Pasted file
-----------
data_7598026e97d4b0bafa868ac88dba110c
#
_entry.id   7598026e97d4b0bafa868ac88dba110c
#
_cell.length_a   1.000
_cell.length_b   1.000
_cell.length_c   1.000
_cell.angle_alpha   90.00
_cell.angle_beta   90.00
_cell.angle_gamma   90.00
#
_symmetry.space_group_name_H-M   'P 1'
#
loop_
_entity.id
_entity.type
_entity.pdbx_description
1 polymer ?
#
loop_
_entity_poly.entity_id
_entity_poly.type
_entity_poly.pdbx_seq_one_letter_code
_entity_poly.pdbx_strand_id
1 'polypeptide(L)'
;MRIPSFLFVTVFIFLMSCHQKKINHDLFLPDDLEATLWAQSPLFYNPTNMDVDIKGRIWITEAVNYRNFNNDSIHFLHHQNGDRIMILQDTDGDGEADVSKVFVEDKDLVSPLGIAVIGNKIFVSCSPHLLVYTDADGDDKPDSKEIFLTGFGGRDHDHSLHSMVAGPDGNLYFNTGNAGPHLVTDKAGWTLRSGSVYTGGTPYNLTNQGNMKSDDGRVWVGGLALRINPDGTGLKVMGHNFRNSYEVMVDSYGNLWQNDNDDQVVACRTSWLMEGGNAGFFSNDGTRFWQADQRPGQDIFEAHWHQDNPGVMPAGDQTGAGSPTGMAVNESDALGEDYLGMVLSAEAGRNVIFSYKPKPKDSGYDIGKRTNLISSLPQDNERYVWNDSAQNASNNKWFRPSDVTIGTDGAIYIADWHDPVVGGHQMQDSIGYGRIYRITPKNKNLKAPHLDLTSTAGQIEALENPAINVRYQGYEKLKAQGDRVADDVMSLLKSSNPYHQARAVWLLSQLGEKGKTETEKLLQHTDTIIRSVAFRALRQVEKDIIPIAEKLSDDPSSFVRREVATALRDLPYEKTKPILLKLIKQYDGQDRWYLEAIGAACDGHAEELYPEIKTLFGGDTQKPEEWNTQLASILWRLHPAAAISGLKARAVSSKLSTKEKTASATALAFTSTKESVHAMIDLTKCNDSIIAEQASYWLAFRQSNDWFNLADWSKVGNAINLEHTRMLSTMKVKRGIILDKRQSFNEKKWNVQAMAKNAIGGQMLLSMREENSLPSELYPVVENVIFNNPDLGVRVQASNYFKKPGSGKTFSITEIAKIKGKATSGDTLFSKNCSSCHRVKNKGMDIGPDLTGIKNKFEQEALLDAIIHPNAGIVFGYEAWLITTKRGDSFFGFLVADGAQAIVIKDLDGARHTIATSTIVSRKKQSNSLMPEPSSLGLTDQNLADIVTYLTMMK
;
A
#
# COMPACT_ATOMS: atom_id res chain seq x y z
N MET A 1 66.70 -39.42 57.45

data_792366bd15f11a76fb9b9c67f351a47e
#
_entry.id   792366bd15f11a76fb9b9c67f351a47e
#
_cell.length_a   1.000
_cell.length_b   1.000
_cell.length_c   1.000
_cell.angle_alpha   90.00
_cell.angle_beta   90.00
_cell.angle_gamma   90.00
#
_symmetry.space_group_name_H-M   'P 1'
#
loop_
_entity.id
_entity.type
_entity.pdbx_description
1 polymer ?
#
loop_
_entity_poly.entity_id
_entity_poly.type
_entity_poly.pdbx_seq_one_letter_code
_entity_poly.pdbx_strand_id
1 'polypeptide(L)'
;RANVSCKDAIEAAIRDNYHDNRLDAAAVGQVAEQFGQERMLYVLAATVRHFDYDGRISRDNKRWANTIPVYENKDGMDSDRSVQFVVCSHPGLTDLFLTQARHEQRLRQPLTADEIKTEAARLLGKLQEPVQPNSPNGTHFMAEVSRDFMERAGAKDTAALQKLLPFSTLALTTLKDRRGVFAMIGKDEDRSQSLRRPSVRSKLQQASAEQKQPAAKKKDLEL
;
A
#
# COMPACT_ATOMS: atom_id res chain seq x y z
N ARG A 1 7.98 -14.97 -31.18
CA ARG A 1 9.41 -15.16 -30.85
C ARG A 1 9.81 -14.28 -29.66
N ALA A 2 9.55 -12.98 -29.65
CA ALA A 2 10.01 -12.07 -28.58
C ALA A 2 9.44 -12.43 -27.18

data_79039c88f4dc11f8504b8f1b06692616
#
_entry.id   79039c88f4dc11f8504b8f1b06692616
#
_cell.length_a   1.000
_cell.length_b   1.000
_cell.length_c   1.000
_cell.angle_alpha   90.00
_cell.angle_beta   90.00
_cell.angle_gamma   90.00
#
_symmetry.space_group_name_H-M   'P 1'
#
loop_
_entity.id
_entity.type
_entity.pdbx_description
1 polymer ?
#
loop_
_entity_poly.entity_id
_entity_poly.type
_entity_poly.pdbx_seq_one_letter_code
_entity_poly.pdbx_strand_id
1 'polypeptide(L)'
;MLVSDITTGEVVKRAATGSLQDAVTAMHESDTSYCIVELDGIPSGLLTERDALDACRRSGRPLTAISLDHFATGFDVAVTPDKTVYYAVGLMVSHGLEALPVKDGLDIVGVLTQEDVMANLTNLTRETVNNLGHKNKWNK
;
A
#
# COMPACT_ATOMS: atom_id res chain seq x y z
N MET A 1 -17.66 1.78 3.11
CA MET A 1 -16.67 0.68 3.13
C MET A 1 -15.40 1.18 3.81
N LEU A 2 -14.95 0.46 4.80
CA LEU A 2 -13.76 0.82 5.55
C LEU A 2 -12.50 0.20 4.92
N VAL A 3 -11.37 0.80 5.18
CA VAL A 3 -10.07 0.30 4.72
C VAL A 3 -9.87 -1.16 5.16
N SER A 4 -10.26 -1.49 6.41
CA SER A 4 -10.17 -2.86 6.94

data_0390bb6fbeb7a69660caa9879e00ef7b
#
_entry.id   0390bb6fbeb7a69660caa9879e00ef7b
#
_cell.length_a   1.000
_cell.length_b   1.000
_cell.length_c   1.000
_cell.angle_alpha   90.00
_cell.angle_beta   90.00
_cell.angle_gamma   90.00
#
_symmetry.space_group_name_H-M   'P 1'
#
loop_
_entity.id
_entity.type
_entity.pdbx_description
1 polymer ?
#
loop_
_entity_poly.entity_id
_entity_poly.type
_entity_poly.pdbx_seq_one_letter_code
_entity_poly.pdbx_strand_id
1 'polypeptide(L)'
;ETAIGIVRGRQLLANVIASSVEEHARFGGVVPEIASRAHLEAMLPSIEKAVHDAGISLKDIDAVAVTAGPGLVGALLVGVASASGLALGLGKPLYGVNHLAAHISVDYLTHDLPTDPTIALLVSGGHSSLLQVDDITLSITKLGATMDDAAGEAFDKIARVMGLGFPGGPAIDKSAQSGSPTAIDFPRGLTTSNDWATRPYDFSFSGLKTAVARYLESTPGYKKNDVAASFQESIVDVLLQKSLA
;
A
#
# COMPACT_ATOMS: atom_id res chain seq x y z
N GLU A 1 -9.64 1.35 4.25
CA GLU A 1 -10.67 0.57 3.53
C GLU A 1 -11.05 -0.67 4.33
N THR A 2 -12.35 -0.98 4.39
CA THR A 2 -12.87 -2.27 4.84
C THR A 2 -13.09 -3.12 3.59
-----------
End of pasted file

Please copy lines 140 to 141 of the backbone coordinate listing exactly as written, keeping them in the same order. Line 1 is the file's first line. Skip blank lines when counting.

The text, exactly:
CA GLU A 1 -10.67 0.57 3.53
C GLU A 1 -11.05 -0.67 4.33